Gauteng in the eye of Covid-19 storm as death bell tolls for SA
Gauteng infection rate now SA’s worst as disease kills 70 a day across country
In the time it takes to read these first few lines, another four people in SA will have been diagnosed with Covid-19 as the disease comes closer to home, cutting a deadly swathe through the country and claiming an average of 70 lives a day.
Fatalities are surging in the Western Cape and Eastern Cape, and experts warn Gauteng will be the next frontline in the battle against the disease.
Hospitals and medical staff are at full stretch and makeshift mortuaries are being prepared. But even with the extra capacity, two questions are occupying experts' minds: how bad will it get, and are we ready?
Amid the rising death toll, millions of children are preparing for the second phase of school reopening next week, and the opening of the economy is picking up pace, with the release of rules for sit-down restaurants.
More than 6,000 new infections were reported on both Thursday and Friday, translating into about 266 cases an hour, or more than four a minute. The same two days registered 135 deaths, nearly three an hour.
National Institute for Communicable Diseases (NICD) modelling data shows Gauteng's fatalities - which reached 149 on Friday - potentially tripling every two weeks.
By tomorrow, the toll is expected to be 240, and by July 13 - two months ahead of SA's expected coronavirus pandemic peak in September - it is predicted to be 730.
In the past week, Gauteng's infections have almost doubled, from 17,261 to 31,344 by Friday. Gauteng health MEC Bandile Masuku said the National Health Laboratory Service in Gauteng was overwhelmed, with a backlog of 30,000 tests, and the department had asked private labs to assist.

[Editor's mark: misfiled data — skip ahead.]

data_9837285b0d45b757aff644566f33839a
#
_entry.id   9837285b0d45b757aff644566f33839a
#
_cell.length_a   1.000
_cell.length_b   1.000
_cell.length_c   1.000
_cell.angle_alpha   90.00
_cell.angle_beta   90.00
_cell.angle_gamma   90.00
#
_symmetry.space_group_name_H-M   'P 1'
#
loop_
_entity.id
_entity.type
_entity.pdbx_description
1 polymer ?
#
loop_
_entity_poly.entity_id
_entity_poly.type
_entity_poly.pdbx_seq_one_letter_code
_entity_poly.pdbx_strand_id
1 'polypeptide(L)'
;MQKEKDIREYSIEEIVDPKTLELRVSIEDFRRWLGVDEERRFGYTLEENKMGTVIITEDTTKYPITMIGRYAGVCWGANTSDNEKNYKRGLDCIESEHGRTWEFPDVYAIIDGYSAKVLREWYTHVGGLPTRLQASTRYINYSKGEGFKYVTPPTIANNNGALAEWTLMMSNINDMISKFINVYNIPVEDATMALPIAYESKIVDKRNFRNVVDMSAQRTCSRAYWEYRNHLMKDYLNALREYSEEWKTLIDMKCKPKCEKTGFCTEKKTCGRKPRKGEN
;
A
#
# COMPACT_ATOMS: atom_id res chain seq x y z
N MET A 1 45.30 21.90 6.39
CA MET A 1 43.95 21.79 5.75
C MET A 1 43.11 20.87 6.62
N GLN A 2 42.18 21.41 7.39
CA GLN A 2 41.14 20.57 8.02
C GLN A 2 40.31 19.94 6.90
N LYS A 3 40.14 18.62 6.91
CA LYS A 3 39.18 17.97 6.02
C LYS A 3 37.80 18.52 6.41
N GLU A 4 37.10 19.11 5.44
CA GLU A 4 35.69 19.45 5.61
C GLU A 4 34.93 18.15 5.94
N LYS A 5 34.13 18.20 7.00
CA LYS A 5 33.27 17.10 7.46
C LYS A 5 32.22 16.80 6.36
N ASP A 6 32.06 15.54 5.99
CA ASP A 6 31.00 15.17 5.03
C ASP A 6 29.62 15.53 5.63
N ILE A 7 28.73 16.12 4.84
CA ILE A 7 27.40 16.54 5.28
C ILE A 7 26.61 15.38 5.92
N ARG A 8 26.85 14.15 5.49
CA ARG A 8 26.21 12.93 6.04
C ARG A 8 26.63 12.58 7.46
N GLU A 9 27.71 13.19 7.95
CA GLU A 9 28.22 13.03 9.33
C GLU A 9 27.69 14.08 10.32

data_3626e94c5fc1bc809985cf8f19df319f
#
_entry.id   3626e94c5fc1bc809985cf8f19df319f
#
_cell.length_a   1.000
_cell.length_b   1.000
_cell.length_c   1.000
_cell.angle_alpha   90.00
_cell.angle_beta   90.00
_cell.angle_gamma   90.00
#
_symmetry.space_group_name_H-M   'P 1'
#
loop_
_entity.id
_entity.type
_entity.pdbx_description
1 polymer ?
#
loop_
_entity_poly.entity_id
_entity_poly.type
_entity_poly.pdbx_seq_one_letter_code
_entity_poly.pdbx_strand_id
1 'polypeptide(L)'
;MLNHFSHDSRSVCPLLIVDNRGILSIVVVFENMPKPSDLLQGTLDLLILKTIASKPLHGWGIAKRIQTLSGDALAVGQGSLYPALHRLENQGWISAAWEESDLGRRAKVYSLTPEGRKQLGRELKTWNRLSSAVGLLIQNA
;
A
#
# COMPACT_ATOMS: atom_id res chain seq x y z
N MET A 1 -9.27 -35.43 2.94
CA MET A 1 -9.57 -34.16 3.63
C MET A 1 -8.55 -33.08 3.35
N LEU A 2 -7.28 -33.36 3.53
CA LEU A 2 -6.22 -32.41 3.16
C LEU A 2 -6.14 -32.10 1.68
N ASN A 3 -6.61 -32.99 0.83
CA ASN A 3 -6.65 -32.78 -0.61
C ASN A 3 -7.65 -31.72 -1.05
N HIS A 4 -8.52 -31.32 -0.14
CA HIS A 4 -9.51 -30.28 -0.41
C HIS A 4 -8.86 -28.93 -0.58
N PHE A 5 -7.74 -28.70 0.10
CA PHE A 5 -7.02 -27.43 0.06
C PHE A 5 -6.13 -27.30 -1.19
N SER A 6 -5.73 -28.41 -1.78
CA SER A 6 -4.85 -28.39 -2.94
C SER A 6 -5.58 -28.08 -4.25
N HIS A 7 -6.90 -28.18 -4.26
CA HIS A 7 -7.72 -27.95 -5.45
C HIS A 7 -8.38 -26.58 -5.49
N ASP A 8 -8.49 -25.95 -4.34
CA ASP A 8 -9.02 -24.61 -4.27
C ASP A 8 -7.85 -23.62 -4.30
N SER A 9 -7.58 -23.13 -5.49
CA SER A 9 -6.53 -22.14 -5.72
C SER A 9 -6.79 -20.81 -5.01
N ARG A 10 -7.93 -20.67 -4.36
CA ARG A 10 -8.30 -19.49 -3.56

Wits University health economist professor Alex van den Heever said Gauteng will reach the Western Cape's daily death figures - which for the past fortnight have averaged 50 a day - "within 10 days".
He said Gauteng might have a smaller number of cases overall, but at 1,500 daily infections its new cases are now exceeding the 1,400 per day in the Western Cape.
Gauteng's hotspots are the inner city and southern areas of Johannesburg, followed by Soweto, Protea Glen and Doornkop, according to the provincial command council.
Five isolation and quarantine sites have been built in Gauteng, but no field hospitals have been constructed, according to provincial health spokesperson Kwara Kwena.
Within two weeks, the bed shortage in the province is expected to reach 5,000.
Wits University vaccinologist professor Shabir Madhi said that within three weeks Gauteng will be where the Western Cape is now in terms of deaths and infections, and will then potentially overtake it.
Professor Martin Veller, dean of health at Wits, said because of limited test kit supplies, the number of infected people is likely higher than official figures. The NICD's weekly epidemiology report says: "Fatalities may be an underestimate because deaths are more likely to be reported if a patient with Covid-19 died in hospital, and deaths out of hospital may be missed."
Nationally, infections have increased more than fivefold in the past month, from 24,264 on May 26 to 124,590 on June 26, while deaths have more than quadrupled, from 524 to 2,340.
The Western Cape has the largest number of cases (57,941, 46%), followed by Gauteng (31,344, 25%) and the Eastern Cape (21,938, 18%).
By yesterday, the Western Cape had reported 1,696 Covid-19 deaths, and Cape Town is anticipating that 10,000 people will have lost their lives to Covid by the end of September.